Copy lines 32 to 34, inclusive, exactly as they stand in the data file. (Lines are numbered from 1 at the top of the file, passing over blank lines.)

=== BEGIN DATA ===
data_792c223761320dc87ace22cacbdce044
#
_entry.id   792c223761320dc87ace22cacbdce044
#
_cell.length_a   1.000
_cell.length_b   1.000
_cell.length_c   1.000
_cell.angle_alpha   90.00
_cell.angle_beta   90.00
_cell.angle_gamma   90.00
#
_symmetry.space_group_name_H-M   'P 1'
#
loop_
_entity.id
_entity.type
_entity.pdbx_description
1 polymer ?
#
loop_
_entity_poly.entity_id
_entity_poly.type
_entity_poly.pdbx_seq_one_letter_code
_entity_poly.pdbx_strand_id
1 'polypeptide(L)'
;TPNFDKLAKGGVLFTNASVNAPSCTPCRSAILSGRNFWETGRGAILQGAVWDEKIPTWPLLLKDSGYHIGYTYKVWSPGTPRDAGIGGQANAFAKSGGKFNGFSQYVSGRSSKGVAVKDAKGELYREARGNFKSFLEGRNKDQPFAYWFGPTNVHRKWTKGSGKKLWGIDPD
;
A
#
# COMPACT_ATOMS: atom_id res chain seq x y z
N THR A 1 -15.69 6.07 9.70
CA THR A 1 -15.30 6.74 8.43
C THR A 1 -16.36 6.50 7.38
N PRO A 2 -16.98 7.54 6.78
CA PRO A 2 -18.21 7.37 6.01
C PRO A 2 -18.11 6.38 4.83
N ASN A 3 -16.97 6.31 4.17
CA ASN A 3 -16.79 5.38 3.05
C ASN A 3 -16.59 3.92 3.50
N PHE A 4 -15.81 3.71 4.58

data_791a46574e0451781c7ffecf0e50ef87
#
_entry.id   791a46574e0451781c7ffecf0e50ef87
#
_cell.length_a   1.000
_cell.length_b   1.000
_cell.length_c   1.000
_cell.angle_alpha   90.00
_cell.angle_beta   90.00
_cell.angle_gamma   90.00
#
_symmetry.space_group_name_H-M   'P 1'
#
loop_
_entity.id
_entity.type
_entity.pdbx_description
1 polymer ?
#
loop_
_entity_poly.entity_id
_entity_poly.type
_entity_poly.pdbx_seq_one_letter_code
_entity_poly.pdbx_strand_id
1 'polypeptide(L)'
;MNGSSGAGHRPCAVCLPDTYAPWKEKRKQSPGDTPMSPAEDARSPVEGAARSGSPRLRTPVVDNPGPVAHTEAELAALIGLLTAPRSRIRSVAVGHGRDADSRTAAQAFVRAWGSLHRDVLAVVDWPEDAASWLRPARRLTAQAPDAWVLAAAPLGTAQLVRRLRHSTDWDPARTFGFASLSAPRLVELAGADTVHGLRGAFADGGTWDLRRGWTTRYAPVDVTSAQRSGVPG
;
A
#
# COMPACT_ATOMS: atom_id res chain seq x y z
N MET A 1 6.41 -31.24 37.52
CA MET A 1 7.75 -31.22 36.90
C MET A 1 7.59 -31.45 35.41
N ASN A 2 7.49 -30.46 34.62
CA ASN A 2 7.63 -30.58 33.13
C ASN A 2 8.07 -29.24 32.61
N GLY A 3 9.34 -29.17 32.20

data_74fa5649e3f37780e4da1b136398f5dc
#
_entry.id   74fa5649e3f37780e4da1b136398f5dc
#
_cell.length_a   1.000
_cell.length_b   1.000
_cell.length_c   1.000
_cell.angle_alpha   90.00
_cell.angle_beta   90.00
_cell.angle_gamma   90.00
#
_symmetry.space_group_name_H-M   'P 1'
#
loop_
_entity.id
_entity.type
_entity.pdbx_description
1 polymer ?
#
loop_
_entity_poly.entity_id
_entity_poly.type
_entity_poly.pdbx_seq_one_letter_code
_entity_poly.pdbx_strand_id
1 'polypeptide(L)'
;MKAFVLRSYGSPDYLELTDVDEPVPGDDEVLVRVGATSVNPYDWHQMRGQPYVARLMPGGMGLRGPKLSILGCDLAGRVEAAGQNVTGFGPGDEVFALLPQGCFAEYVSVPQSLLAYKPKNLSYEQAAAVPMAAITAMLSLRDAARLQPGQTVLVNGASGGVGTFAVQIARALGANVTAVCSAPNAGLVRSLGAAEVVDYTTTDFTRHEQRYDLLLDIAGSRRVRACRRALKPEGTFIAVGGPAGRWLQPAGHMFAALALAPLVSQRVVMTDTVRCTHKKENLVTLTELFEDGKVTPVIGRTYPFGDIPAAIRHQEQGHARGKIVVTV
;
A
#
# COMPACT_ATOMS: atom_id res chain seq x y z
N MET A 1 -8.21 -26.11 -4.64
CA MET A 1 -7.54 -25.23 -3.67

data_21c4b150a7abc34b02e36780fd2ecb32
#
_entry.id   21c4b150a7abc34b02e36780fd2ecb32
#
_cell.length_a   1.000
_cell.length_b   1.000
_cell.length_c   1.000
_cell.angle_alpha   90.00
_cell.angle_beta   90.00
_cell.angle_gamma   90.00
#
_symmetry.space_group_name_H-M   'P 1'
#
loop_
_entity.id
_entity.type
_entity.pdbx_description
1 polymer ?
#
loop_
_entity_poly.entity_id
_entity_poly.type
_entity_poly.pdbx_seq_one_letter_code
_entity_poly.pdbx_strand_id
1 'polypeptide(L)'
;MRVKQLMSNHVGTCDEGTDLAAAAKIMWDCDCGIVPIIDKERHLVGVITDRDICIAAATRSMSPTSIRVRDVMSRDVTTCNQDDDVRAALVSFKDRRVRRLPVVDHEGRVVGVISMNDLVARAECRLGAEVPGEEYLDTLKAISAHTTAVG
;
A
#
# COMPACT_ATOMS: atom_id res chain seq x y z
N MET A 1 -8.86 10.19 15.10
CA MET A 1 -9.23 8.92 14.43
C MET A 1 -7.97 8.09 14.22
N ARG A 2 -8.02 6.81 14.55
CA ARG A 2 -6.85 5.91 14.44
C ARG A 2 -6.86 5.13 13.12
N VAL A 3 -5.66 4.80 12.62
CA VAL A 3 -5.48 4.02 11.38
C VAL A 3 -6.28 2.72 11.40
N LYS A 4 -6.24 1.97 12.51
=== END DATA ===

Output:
CA THR A 1 -15.30 6.74 8.43
C THR A 1 -16.36 6.50 7.38
N PRO A 2 -16.98 7.54 6.78